Get started right away with this quick 12-page eBook on setting up and integrating your assets: Social media, blog, email, and a store site. Download it here: A Guide to Marketing Your Creative Work.

Why Is An Author Platform So Important?

Whether you are an established author or building an author platform from scratch, your platform is a representation of your sales potential. Agents and publishers certainly see it that way. They won’t even look at an author these days without a strong platform.

But even if you intend to self-publish, it’s just as important. It’s your base of operations, and a place to manage the interactions required to lead readers from the Awareness Phase through the Trust Phase to actually purchasing one of your books. And then beyond — purchasing another book, and becoming a fan that spreads the word about you and your work!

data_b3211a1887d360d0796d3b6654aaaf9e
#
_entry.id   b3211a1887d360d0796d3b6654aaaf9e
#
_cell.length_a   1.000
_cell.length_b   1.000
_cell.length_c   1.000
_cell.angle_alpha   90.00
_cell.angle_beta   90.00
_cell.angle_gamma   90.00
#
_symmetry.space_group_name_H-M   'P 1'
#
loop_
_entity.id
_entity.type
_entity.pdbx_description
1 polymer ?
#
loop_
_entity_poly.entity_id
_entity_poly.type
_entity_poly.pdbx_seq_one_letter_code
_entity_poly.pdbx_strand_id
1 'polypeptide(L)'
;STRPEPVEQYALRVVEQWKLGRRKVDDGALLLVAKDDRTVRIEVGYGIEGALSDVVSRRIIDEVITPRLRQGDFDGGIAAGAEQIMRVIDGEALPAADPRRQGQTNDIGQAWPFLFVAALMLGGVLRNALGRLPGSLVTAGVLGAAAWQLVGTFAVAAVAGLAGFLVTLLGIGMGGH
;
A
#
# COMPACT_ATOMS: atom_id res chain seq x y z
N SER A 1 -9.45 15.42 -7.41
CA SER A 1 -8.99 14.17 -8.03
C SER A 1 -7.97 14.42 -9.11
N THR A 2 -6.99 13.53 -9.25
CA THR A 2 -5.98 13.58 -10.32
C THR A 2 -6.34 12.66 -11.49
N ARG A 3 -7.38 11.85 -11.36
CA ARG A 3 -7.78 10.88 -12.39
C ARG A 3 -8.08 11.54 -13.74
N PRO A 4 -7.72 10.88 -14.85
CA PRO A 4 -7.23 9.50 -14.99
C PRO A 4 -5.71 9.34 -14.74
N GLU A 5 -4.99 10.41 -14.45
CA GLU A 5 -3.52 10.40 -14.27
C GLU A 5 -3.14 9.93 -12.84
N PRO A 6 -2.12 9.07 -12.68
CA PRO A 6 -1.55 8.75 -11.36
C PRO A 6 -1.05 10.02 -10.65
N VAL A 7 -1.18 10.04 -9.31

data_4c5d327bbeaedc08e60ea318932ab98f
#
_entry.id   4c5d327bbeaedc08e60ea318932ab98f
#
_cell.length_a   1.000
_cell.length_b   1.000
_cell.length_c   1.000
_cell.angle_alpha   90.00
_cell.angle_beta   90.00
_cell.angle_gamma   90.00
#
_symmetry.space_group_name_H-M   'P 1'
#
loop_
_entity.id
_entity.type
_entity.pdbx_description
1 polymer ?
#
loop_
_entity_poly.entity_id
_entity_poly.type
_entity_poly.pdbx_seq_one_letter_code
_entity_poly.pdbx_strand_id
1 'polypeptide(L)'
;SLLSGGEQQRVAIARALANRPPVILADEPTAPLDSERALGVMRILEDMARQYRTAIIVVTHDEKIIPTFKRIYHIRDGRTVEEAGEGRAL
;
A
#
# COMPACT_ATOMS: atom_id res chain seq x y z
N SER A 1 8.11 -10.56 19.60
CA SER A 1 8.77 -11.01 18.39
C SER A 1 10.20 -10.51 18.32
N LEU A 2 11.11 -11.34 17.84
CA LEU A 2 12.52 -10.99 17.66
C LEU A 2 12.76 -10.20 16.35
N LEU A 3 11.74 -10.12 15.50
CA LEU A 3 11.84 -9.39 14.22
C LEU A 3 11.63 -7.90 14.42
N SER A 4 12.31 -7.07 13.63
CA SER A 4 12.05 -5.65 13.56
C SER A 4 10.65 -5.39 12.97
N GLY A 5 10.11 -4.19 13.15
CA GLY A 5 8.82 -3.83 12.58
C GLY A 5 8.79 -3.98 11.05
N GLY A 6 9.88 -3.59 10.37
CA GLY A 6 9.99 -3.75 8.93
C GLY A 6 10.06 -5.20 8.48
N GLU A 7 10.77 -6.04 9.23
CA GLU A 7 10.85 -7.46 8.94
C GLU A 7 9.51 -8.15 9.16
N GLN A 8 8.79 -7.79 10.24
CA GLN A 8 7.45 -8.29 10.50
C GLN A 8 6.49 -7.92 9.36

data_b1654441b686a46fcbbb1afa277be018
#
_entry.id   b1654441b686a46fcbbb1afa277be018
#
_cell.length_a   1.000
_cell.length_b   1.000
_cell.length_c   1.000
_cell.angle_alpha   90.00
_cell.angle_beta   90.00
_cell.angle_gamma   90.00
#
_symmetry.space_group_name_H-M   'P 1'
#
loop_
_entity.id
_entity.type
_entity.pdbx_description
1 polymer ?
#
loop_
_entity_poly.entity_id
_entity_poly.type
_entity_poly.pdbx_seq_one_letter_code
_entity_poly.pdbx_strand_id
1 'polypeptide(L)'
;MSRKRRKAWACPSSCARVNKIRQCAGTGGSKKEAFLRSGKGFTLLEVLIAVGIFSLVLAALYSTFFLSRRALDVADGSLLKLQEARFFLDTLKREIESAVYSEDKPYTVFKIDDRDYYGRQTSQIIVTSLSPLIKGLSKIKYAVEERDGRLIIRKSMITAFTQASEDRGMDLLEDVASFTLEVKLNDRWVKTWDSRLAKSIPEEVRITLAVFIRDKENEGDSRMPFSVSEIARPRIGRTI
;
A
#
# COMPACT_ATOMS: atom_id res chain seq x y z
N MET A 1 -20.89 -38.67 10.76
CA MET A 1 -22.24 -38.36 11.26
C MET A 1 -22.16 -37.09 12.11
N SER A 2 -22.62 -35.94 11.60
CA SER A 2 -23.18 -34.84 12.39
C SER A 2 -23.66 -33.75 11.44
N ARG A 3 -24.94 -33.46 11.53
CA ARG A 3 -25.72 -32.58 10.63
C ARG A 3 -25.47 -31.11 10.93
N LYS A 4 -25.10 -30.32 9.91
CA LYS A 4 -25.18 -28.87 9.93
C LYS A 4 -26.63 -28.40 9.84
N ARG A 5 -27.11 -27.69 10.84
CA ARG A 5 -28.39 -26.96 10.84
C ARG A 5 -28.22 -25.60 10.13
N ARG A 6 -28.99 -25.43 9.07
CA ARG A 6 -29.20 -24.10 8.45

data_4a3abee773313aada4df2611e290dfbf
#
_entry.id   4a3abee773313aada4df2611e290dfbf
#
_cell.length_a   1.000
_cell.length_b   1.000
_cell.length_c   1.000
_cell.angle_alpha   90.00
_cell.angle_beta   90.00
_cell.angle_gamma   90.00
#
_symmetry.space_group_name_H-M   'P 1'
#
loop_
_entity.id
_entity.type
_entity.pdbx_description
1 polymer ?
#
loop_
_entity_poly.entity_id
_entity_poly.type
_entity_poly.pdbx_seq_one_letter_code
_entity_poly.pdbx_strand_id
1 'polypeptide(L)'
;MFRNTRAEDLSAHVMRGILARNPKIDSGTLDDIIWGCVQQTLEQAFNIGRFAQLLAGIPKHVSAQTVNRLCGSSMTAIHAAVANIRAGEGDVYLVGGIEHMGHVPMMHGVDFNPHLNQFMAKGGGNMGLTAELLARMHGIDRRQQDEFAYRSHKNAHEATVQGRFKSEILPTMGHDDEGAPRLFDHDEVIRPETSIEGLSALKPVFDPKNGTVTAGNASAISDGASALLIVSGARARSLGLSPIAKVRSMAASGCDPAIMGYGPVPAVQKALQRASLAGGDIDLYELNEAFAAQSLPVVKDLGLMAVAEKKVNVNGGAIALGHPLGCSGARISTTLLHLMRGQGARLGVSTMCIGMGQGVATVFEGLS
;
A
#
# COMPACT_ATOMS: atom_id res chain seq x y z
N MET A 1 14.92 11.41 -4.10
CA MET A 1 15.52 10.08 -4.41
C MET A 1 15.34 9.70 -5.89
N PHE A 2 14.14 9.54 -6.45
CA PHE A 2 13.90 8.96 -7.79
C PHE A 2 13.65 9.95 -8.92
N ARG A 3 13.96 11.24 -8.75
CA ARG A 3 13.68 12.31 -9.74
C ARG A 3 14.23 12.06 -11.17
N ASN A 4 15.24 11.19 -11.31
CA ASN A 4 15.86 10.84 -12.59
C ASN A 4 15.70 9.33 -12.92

In either case, an author platform is critical:

  1. Traditionally-published authors. Beyond the fact that you won’t even be considered by a mid-sized to large publisher without a platform, you have to take responsibility for marketing your book. Publishers often mean well, but their marketing lasts for 12 weeks around the publication date — and that’s only if your book is considered one of their “tentpole products” for that sales season. Most authors will tell you that they are unsatisfied with their publisher’s promotional efforts — even the successful authors.